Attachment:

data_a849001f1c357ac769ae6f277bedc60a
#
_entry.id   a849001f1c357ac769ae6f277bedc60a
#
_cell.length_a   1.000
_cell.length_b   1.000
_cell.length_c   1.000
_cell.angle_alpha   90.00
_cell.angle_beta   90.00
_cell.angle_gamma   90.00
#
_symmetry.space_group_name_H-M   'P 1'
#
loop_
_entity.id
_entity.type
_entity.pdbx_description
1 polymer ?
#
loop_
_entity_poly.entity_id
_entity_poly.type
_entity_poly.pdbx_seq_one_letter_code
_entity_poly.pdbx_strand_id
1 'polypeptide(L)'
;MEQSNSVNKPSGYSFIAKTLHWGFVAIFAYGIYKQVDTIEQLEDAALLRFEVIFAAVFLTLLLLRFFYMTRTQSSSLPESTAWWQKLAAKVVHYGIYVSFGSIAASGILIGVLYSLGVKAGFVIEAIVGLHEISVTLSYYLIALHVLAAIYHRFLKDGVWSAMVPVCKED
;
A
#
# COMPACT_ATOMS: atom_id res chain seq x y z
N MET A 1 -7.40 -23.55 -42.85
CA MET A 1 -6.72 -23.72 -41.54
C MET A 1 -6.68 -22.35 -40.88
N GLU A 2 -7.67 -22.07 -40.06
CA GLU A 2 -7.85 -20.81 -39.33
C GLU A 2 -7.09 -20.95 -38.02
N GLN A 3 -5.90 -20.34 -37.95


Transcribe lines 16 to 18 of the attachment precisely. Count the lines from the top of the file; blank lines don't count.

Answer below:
_entity.type
_entity.pdbx_description
1 polymer ?